Susan Pekarek, chief engineer at Johnson County Wastewater (JCW) for the past three years and a 15-year employee with the department, has been named the new general manager of JCW providing sanitary sewer service to more than 400,000 customers throughout the county.
She succeeds John P. O’Neil, who retired from JCW on July 1, ending a 27-year career with Johnson County. During the county’s national search for his replacement, Pekarek served as the interim manager of the department.
A resident of Overland Park, Pekarek will assume her new duties September 25.
The selection of the new wastewater administrator was announced by Deputy County Manager Penny Postoak Ferguson.
“Susan Pekarek has long served the residents of Johnson County in her role with JCW. She has demonstrated leadership, knowledge, professionalism, and hard work in wastewater operations,” Postoak Ferguson said. “The county will continue to benefit from her incredible value as a well-respected wastewater professional, a team player, a team leader, and a dedicated county employee. She’s a good fit to fill big shoes.”
In her new role, Pekarek will oversee the $280 million Tomahawk Wastewater Treatment Facility expansion project which is the largest project JCW will have completed in its 70 year history. Overall, she will oversee assets in excess of $2 billion.
“I am very excited about the challenges and opportunities for community service this position offers,” Pekarek said. “Johnson County Wastewater is recognized as one of the best wastewater utilities in the nation and I look forward to working with the excellent staff at JCW to continue that tradition.”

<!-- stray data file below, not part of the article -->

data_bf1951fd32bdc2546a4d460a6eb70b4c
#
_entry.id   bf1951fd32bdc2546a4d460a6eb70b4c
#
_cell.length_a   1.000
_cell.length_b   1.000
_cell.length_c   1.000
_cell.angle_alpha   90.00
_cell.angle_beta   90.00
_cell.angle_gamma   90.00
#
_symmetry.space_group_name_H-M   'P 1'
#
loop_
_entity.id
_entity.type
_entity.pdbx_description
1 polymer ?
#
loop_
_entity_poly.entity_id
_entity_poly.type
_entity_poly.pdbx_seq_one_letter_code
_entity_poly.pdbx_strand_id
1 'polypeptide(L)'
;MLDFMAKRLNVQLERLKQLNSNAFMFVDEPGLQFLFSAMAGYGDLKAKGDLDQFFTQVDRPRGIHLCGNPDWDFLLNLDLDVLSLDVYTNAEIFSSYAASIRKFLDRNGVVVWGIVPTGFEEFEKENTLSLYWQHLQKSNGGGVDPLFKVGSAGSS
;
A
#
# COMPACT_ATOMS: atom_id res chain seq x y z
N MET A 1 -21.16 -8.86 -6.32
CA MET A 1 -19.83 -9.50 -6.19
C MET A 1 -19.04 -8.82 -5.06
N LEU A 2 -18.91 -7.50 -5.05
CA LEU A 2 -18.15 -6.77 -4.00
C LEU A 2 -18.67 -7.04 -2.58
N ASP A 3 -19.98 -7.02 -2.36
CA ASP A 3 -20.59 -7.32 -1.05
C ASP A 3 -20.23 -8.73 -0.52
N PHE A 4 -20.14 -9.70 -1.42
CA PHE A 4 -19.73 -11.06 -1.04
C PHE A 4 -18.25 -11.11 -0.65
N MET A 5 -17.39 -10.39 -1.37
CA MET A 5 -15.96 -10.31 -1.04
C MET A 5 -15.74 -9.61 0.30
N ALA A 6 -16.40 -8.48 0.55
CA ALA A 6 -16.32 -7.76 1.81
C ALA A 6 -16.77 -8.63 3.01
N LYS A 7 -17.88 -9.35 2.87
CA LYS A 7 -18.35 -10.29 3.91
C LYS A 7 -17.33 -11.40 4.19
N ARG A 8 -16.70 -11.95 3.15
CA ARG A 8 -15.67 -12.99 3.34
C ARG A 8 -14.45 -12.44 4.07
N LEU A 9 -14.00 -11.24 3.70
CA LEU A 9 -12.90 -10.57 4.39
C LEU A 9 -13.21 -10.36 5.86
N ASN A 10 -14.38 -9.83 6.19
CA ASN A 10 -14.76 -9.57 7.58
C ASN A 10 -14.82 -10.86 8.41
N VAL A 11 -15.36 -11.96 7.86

Pekarek has served as chief engineer, including overseeing the Asset Management, Planning and Public Projects Division, since 2013. She joined JCW in 2001 as a managing engineer in the Engineering and Operations and Maintenance Divisions along with assisting in three major wastewater treatment plant expansions totaling more than $100 million.
Before joining Johnson County, Pekarek began her professional career in 1997 as an environmental engineer at Burns and McDonnell where she worked for four years.
She received a bachelor’s degree (1996) in civil engineering from Kansas State University and a master’s degree (1997), also from KSU, in civil engineering with an environmental focus.
Her professional memberships and collaborations include the Core 4 Blue River Watershed Integrated Planning Task Force, the Kansas Water Environmental Association and Water Environmental Research Federation.
Johnson County Wastewater is responsible for the safe collection, transportation, and treatment of wastewater generated by more than 139,000 residential, industrial, and commercial accounts.
JCW operates a total treatment capacity of nearly 64 million gallons per day, including six major treatment plants, 31 pump stations, and more than 2,250 miles of wastewater lines that processes more than 18.5 billion gallons of sewage annually. The wastewater system covers a service area of more than 172 square miles and 16 cities.
About Johnson County, Kansas
Located in the southwestern quadrant of the Kansas City Metropolitan Region, Johnson County, Kansas is a community of choice with a current population of more than 580,000, making it the most populated of the 105 counties in Kansas, but traditionally having the lowest mill levy in the state. For more information visit the county’s website at www.jocogov.org.